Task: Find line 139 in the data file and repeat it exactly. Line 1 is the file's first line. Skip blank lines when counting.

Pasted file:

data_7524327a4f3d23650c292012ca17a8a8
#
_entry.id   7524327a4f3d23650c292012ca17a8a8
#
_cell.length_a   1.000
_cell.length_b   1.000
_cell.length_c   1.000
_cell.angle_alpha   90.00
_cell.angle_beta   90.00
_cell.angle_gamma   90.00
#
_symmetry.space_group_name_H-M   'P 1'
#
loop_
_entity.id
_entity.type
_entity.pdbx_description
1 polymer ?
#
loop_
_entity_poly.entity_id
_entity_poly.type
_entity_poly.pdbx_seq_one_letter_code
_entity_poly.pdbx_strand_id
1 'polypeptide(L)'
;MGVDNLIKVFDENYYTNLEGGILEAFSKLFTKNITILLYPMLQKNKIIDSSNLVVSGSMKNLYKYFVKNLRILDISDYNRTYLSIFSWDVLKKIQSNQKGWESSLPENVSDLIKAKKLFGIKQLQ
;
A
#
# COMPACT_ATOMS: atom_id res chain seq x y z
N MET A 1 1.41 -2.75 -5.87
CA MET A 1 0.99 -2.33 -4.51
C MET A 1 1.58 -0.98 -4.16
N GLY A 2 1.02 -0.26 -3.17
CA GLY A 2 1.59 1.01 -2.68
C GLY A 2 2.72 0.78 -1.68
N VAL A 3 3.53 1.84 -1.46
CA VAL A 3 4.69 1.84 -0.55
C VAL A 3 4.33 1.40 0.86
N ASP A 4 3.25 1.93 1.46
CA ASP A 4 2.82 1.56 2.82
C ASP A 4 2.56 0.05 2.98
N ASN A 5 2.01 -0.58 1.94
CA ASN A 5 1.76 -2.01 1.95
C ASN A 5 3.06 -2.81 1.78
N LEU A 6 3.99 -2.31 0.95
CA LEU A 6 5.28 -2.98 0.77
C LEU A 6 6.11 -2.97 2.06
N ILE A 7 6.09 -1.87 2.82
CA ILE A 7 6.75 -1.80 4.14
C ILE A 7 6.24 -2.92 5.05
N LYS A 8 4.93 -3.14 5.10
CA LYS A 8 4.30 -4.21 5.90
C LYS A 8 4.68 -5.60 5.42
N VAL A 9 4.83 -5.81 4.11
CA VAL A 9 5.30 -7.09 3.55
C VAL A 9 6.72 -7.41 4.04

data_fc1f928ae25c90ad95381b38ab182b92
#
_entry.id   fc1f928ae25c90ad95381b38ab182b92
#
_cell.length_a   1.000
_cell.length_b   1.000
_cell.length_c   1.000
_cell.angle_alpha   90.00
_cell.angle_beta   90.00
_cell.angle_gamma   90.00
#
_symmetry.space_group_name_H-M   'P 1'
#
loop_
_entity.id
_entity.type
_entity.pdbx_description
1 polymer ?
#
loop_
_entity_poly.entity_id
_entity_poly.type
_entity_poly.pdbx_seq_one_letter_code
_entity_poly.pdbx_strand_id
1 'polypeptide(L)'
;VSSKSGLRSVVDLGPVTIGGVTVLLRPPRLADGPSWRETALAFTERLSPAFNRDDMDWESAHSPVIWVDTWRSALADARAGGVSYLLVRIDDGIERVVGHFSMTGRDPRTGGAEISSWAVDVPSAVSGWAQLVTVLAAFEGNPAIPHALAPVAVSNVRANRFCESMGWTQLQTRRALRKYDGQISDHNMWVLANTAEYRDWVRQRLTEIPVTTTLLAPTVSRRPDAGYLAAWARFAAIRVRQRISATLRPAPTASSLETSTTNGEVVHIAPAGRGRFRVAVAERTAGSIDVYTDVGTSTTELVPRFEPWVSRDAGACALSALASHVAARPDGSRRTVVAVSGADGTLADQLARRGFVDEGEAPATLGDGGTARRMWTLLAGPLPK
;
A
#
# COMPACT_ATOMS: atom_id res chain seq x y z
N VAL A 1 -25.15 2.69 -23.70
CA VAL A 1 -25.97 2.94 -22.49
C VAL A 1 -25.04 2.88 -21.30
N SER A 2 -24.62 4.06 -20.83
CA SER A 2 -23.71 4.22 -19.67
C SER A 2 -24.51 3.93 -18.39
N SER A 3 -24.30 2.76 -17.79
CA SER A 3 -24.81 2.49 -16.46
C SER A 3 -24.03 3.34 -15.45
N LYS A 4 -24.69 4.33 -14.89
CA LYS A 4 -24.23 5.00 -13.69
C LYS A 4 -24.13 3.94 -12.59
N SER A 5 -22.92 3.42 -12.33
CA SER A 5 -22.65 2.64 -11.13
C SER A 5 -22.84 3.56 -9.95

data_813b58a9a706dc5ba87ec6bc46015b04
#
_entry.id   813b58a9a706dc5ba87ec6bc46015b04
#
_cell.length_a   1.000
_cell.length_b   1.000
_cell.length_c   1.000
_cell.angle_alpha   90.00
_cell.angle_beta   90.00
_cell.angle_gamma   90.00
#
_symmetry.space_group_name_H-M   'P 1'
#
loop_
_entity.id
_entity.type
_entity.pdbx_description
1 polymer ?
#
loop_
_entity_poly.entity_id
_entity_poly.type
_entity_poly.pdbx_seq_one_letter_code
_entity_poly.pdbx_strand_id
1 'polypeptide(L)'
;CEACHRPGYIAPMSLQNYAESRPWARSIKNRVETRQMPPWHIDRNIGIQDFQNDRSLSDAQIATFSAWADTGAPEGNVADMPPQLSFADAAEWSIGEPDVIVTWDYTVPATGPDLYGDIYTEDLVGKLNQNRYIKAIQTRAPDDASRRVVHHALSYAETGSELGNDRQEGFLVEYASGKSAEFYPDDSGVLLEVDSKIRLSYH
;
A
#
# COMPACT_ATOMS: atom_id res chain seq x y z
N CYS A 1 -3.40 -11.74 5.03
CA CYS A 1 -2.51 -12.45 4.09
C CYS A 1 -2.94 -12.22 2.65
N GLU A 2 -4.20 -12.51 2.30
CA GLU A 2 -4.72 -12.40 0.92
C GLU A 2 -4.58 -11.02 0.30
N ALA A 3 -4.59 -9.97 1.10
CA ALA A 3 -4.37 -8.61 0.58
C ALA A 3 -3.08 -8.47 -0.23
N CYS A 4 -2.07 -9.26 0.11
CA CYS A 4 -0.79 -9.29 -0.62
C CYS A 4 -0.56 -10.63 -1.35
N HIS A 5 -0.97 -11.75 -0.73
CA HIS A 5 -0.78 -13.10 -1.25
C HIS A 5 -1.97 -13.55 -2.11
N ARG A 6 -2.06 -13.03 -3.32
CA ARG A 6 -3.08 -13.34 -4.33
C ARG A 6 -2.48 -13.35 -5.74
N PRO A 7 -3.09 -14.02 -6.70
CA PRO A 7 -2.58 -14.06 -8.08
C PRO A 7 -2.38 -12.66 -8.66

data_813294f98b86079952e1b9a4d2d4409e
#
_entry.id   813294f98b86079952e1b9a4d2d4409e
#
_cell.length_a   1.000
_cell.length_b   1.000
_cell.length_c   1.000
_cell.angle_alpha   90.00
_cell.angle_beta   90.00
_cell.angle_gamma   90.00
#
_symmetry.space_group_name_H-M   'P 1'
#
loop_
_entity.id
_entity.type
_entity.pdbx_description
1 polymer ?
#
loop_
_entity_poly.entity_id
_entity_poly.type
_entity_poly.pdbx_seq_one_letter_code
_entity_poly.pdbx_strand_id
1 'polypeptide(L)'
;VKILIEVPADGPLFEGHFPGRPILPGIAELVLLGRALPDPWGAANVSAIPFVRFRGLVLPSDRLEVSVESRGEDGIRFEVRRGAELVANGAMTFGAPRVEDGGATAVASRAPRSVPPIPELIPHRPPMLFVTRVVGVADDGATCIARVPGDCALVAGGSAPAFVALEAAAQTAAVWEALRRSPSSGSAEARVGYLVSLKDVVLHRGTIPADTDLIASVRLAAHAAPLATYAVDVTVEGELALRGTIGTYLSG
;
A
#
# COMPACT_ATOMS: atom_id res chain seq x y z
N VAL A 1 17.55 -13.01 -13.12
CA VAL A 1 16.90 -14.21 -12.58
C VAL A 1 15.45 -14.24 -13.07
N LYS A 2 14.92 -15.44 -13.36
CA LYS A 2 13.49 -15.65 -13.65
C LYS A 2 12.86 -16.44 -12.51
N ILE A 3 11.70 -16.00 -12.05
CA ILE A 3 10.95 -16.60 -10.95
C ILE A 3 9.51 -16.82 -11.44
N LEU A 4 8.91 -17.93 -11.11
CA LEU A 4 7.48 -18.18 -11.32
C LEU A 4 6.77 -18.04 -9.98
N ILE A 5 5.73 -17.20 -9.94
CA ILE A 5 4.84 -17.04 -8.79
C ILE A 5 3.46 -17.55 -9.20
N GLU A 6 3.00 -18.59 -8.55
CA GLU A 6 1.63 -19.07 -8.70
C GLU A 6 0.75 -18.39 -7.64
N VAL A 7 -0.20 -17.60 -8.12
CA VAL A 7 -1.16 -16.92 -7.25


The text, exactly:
N ALA A 3 -4.59 -9.97 1.10